Does Adult Development Really Exist? 2014

While growing up, most of the developmental changes are so obvious there is not much question about their reality.  Once grown up there is a lot of psycho-social pain associated with ways in which we have tended to be competitive and changes that seem more like signs of degeneration than progression. 

Personally I believe that adults can continue to develop and grow and not only age and degenerate. 

Whether or not adulthood is easier than childhood seems to vary from person to person.  During my childhood I foresaw that my adult life would be awash with glory and joy and success.  While my adult life so far has not just been ‘a total wash out’, it has not been as good as I had intended, hoped and also tried to make be the case.  Some of what I have liked the most so far was spontaneous stuff that came up along the way and some has been times when I managed to do at least something along the lines of what I had planned for myself. 

To clarify.  Back in my early 30s I had for a job one of those spontaneous ‘nothing to do with what I’d planned but pretty pleasant’ types of day jobs.  It was seasonal and so when it rained we called the day ‘a wash out’ and didn’t work.  That was what I meant.

Halloween 2013

Thanks again to all of you read the blog, share it with friends, etc..  Thanks also to each of you who have bought any of my products. 

Right now, those of you who have been reading regularly know that here in Germany, although they are increasingly aware of Halloween they are not very into it.  Here in Saxony, which may or may not be at all like the rest of Germany, they are into the Harvest season.  As only 15% of Germans live in the countryside, it may be that I am writing to you from an unusual situation, where the local farmers have every reason to celebrate the seasons.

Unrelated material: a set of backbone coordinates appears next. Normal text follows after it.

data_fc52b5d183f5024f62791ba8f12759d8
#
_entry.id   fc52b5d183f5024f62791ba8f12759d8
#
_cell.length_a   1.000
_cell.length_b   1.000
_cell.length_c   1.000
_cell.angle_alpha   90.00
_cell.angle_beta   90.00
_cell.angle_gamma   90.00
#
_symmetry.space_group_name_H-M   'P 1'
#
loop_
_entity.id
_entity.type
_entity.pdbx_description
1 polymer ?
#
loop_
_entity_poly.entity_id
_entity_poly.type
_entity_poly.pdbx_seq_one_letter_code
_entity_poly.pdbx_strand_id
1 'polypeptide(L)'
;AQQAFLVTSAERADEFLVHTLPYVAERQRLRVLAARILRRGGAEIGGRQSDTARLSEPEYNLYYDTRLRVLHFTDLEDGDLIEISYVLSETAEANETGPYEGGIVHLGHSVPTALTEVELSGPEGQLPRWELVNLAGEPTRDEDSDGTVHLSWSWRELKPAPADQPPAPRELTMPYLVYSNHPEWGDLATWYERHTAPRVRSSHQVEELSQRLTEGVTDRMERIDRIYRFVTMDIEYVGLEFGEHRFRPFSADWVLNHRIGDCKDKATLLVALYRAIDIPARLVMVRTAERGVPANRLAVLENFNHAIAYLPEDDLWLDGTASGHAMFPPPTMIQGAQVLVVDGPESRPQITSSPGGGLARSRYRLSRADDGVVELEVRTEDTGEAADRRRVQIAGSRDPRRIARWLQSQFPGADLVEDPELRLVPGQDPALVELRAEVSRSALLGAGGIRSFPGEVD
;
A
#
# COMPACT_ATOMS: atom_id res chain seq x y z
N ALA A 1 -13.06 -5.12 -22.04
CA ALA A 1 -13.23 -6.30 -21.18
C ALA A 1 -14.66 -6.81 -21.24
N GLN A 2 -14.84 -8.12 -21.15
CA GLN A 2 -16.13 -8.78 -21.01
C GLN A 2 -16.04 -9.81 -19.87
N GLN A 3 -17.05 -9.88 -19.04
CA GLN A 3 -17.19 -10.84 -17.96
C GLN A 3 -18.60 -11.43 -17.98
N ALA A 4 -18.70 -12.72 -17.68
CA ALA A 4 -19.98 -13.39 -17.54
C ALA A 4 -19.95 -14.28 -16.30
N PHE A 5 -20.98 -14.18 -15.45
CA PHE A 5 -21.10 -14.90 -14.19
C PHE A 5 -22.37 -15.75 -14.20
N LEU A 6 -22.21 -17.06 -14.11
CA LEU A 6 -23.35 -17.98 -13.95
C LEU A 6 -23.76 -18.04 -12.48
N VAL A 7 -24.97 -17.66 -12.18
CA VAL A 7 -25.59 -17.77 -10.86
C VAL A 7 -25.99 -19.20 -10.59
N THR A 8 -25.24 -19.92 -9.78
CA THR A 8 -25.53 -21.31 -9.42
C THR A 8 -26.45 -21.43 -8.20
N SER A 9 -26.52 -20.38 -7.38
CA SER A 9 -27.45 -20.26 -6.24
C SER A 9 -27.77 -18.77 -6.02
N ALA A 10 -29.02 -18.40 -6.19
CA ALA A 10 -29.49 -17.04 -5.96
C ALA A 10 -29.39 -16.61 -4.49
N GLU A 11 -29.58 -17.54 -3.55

Halloween: being an American who spent most of my life living in the USA – at least at age 45 that is the truth, I learned about it at a young age.  We learned to wear costumes and knock on the doors of those living in our neighborhoods and say “Trick or treat!”  Which really means:  Give us a treat, or we’ll give you a trick.  In reality, it isn’t that nice.  A lot of the days after Halloween, there were eggs smashed against cars, pumpkins that were assaulted by people dissatisfied by the offerings, and other relatively minor harm done by ‘tricks’ dished out by those ‘Trick or Treaters’.  

I was one of the many good kids, who just politely asked for a treat and was grateful.  Where I grew up only in good years was it warm enough out for anyone to see anything of the costumes that wasn’t the head or the feet. 

I went home and had more candy in less time that throughout the entire rest of the year.  Like most kids, I also traded sorted Halloween candy.

As an adult and as a child, in especially fortunate years I either attended or even hostessed-attended an actual Halloween party. 

As a mother, my son has now outgrown Trick or Treating until he becomes a father or escort to some children.  We went out together – one or both of us in costume, for years.  I remember the year he was so grown up he went out without me or his father. 

Whereas my birthday occurs as people are getting back to normal after the Christmas-New Year’s extravaganza, my son just had his birthday as the energy of Halloween is mounting.